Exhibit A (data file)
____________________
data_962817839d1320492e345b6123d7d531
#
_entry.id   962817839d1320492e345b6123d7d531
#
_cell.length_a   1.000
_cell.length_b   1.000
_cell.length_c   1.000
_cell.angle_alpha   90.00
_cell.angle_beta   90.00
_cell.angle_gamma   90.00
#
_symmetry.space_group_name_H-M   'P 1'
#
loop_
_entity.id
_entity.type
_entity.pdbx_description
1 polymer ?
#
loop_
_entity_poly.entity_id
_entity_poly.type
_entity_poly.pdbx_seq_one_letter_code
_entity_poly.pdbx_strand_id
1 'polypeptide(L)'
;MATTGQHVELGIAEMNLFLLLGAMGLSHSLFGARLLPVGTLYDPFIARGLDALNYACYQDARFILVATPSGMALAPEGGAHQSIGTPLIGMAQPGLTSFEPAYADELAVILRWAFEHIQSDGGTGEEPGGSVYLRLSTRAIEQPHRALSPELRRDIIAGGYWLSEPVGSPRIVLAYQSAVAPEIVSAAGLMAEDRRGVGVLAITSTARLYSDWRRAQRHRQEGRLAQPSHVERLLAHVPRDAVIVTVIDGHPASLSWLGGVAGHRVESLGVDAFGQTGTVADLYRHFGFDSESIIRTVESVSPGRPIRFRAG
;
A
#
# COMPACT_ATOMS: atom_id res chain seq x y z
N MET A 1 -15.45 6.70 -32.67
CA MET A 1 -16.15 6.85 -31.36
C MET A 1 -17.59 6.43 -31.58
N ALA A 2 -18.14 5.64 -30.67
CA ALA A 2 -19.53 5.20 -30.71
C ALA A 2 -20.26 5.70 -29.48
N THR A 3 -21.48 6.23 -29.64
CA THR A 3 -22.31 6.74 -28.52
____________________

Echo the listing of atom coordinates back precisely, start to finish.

data_962817839d1320492e345b6123d7d531
#
_entry.id   962817839d1320492e345b6123d7d531
#
_cell.length_a   1.000
_cell.length_b   1.000
_cell.length_c   1.000
_cell.angle_alpha   90.00
_cell.angle_beta   90.00
_cell.angle_gamma   90.00
#
_symmetry.space_group_name_H-M   'P 1'
#
loop_
_entity.id
_entity.type
_entity.pdbx_description
1 polymer ?
#
loop_
_entity_poly.entity_id
_entity_poly.type
_entity_poly.pdbx_seq_one_letter_code
_entity_poly.pdbx_strand_id
1 'polypeptide(L)'
;MATTGQHVELGIAEMNLFLLLGAMGLSHSLFGARLLPVGTLYDPFIARGLDALNYACYQDARFILVATPSGMALAPEGGAHQSIGTPLIGMAQPGLTSFEPAYADELAVILRWAFEHIQSDGGTGEEPGGSVYLRLSTRAIEQPHRALSPELRRDIIAGGYWLSEPVGSPRIVLAYQSAVAPEIVSAAGLMAEDRRGVGVLAITSTARLYSDWRRAQRHRQEGRLAQPSHVERLLAHVPRDAVIVTVIDGHPASLSWLGGVAGHRVESLGVDAFGQTGTVADLYRHFGFDSESIIRTVESVSPGRPIRFRAG
;
A
#
# COMPACT_ATOMS: atom_id res chain seq x y z
N MET A 1 -15.45 6.70 -32.67
CA MET A 1 -16.15 6.85 -31.36
C MET A 1 -17.59 6.43 -31.58
N ALA A 2 -18.14 5.64 -30.67
CA ALA A 2 -19.53 5.20 -30.71
C ALA A 2 -20.26 5.70 -29.48
N THR A 3 -21.48 6.23 -29.64
CA THR A 3 -22.31 6.74 -28.52